I have to love Mike Leach.
I admire him despite all his quirks and eccentricities. Maybe because of them.
All that stuff is fun -- from the obsession with pirates (not the kind that recently captured an oil tanker) to the long-distance relationship with The Donald.
He's a true original. We don't have enough of those left in college football.
Saturday's game versus Oklahoma (ABC, 8 p.m. ET) is huge. Only the Red Raiders can wrap up the Big 12 South with a win. Oklahoma has another very tricky test next week versus Oklahoma State in Stillwater. Whoever wins this week, it'll be a battle worthy of the "Bedlam" label.
But Texas Tech can secure a spot against nemesis Missouri in the conference title game even before its finale with Baylor.
How will Leach's undefeated, No. 2 Red Raiders fine-tune their preparation for the monumental showdown at Oklahoma? I am told they are gathering Friday at their hotel near the Oklahoma City airport for the final walk-through.
They probably will do the usual: quickly go through substitution units and some formational stuff in the parking lot! Very informal and very Mike Leach.
But make no mistake, the guy is not a pushover. Leach's Tuesday and Wednesday practices are high-tempo and tough. He does not tolerate a lack of effort or focus, and guys who are caught goofing off a bit do pay the price.
Texas Tech has a real chance Saturday night, even though most of the public seems to believe OU will win convincingly -- judging by its growing status as a touchdown-plus favorite.
I know that in four previous games at his former stomping grounds in Norman, Leach's offense has averaged just 16.3 points and a fairly measly 318 yards. In his career at Tech, Leach's offenses average almost 500 yards per game when not facing the Sooners.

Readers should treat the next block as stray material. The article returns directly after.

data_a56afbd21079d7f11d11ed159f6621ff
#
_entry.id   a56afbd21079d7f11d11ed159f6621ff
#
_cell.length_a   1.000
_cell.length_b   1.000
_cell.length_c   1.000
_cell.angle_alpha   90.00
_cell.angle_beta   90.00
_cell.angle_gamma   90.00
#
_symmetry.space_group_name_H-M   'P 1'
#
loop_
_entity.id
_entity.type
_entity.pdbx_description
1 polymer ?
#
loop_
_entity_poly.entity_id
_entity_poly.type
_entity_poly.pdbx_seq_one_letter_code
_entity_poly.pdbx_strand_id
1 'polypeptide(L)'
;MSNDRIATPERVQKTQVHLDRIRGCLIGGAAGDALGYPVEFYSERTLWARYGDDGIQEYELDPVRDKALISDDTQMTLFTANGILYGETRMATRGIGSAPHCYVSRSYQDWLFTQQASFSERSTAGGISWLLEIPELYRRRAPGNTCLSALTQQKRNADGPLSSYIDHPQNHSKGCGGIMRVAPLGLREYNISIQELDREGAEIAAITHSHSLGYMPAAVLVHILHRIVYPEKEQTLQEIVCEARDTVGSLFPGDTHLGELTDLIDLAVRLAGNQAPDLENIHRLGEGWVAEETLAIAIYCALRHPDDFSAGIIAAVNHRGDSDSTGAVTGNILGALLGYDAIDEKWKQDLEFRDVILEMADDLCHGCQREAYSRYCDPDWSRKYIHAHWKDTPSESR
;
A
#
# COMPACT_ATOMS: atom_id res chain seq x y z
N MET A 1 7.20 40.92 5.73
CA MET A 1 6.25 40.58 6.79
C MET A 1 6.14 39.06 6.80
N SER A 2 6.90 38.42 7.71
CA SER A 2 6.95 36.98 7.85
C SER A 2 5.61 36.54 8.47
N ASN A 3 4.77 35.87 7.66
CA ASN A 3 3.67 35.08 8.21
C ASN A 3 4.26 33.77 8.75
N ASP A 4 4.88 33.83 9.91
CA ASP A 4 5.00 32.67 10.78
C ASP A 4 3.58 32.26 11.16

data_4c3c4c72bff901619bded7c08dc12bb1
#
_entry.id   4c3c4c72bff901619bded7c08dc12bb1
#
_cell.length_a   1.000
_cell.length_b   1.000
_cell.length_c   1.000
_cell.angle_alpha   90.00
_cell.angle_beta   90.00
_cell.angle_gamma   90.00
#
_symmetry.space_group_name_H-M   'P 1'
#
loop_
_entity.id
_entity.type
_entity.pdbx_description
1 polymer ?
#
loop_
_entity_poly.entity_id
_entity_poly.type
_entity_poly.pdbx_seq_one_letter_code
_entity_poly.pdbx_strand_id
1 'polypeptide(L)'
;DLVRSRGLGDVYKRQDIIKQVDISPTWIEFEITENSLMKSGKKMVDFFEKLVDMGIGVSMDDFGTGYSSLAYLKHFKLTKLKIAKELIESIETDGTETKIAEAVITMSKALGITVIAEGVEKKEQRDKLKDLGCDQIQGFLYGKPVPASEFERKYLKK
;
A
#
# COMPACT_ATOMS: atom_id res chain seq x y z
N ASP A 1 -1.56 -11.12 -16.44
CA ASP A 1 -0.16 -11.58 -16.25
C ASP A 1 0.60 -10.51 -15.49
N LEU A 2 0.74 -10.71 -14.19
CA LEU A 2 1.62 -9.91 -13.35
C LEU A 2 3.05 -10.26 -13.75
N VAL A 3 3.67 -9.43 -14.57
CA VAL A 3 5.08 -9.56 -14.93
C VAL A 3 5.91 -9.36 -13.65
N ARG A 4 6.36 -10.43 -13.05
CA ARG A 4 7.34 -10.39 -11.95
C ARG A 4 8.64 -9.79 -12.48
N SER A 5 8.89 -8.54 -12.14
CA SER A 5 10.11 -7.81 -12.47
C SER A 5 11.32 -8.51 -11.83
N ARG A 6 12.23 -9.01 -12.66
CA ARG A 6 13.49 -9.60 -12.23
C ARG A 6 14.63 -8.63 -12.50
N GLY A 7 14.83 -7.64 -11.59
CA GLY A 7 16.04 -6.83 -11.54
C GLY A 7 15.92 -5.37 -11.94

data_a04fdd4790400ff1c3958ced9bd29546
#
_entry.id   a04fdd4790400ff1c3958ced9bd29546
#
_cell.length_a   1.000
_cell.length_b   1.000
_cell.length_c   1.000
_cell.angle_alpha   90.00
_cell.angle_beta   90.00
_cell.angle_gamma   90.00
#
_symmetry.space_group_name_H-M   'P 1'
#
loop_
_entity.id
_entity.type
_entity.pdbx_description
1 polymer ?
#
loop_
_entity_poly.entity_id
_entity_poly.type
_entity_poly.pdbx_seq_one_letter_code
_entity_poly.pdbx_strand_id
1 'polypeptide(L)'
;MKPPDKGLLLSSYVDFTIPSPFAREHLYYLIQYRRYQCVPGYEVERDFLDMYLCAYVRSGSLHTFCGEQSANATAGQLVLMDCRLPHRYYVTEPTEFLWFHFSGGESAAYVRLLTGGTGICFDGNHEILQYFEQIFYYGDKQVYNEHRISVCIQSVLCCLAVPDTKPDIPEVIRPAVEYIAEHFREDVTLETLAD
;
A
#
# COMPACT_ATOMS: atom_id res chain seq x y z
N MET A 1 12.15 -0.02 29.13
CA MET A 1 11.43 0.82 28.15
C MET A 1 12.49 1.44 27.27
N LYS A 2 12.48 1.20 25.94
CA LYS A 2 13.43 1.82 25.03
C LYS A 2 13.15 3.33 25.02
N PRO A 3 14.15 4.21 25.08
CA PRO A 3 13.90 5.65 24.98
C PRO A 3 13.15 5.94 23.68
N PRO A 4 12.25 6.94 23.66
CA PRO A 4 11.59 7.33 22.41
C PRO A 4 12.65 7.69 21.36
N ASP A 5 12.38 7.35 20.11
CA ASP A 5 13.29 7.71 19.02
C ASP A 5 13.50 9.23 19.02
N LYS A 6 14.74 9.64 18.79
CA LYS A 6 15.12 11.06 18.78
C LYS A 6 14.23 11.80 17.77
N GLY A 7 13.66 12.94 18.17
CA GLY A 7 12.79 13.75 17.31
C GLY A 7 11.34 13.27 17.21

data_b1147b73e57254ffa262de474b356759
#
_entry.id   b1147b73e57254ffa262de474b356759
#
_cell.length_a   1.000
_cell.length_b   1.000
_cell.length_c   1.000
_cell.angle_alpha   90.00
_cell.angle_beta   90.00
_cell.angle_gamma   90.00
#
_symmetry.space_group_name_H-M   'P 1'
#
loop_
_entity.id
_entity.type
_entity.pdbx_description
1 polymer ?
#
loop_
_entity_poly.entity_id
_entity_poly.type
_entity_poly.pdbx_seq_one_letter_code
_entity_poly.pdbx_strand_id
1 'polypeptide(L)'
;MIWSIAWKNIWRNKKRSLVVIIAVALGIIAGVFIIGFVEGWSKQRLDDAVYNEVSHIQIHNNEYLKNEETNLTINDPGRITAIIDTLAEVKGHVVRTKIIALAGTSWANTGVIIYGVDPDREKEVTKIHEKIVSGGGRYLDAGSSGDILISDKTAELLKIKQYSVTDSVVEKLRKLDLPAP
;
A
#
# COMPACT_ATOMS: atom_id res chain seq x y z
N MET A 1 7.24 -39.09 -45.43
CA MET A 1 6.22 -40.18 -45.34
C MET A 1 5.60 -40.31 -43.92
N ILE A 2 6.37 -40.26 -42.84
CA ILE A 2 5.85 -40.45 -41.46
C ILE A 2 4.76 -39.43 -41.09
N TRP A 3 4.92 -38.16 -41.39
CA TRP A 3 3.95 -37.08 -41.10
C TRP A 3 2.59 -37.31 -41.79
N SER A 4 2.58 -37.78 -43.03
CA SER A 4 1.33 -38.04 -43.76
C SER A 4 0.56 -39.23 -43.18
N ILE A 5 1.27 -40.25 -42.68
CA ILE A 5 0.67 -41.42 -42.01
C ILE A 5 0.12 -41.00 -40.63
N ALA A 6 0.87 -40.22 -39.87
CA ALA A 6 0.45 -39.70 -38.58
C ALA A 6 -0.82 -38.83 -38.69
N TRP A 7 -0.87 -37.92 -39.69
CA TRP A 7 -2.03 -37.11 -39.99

But how good is the Sooners' defense of '08? Not up to standard, I'm afraid. Plus, this Texas Tech offense is better in several ways than previous groups. Graham Harrell is playing at a higher level than those before him, and his protection is the best any Tech QB has ever had. It is almost amazing to watch how relaxed Harrell stands in the pocket: upright, stationary, with calm feet and eyes scanning downfield.
If OU (minus injured top pass-rusher Austin English) cannot find a way to navigate around the wide splits of the O-line and unsettle Harrell, the defense will be at his mercy. And if that's the case, Oklahoma will just have to hope he has one of those rare nights when the accuracy is not quite dialed in.
Tech's tandem of Baron Batch and Shannon Woods is also plenty productive enough to keep defenses honest. Between them, the tailbacks have combined for 1,255 yards (126 per game) and 16 rushing TDs. That is more than respectable for the tailback position, much less for a back in a spread that yields a national-best 434 passing yards per game.
Oklahoma has to contend with those guys without jamming safeties up near the line. If you remove red zone runs from the equation, Woods is gaining a whopping 8.1 per carry. When the season is done, Tech will have doubled its rushing yardage from last season. Batch finally has recovered from a very serious Achilles injury that cost him part of 2006 and all of last season.
Harrell also has an underrated posse of pass-catchers who live in the enormous shadow of Michael Crabtree. Eric "The Elf" Morris, at 5-foot-6, has become a cult hero as a pesky H-back, but Detron Lewis really impresses me. If -- and when -- Mr. Crabtree pursues the NFL next year, Lewis will step in as "the man." He is gifted. Why he doesn't have more than just a single TD among his 57 catches is a bit of a puzzle, but he's good.
It's a deep group. Put these guys around tough, dominating Crabtree, and they all become better. The fact that Crabtree can power through an injury on top of his foot that causes him frequent pain is a testament to his toughness. He is not just playing hurt in games, either. No. 5 is out there powering through practices and making a strong statement to his teammates every day.